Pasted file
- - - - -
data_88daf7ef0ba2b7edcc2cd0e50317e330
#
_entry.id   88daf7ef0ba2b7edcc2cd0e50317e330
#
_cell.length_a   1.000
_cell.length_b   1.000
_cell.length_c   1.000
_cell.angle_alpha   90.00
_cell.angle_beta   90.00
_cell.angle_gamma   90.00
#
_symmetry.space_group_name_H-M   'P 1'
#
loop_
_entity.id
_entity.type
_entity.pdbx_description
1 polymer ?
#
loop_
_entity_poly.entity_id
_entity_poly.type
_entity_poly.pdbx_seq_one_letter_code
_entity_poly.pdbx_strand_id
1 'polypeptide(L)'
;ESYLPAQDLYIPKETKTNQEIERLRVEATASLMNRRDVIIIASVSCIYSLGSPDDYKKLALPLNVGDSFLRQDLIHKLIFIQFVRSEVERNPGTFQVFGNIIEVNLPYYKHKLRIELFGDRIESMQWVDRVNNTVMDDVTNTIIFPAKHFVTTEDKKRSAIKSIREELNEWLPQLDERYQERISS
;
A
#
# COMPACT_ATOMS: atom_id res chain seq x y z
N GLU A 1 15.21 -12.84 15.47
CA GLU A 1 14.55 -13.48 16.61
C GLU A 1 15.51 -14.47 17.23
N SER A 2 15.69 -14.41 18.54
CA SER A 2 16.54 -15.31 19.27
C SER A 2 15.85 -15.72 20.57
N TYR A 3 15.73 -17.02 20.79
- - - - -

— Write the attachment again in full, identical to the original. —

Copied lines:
data_88daf7ef0ba2b7edcc2cd0e50317e330
#
_entry.id   88daf7ef0ba2b7edcc2cd0e50317e330
#
_cell.length_a   1.000
_cell.length_b   1.000
_cell.length_c   1.000
_cell.angle_alpha   90.00
_cell.angle_beta   90.00
_cell.angle_gamma   90.00
#
_symmetry.space_group_name_H-M   'P 1'
#
loop_
_entity.id
_entity.type
_entity.pdbx_description
1 polymer ?
#
loop_
_entity_poly.entity_id
_entity_poly.type
_entity_poly.pdbx_seq_one_letter_code
_entity_poly.pdbx_strand_id
1 'polypeptide(L)'
;ESYLPAQDLYIPKETKTNQEIERLRVEATASLMNRRDVIIIASVSCIYSLGSPDDYKKLALPLNVGDSFLRQDLIHKLIFIQFVRSEVERNPGTFQVFGNIIEVNLPYYKHKLRIELFGDRIESMQWVDRVNNTVMDDVTNTIIFPAKHFVTTEDKKRSAIKSIREELNEWLPQLDERYQERISS
;
A
#
# COMPACT_ATOMS: atom_id res chain seq x y z
N GLU A 1 15.21 -12.84 15.47
CA GLU A 1 14.55 -13.48 16.61
C GLU A 1 15.51 -14.47 17.23
N SER A 2 15.69 -14.41 18.54
CA SER A 2 16.54 -15.31 19.27
C SER A 2 15.85 -15.72 20.57
N TYR A 3 15.73 -17.02 20.79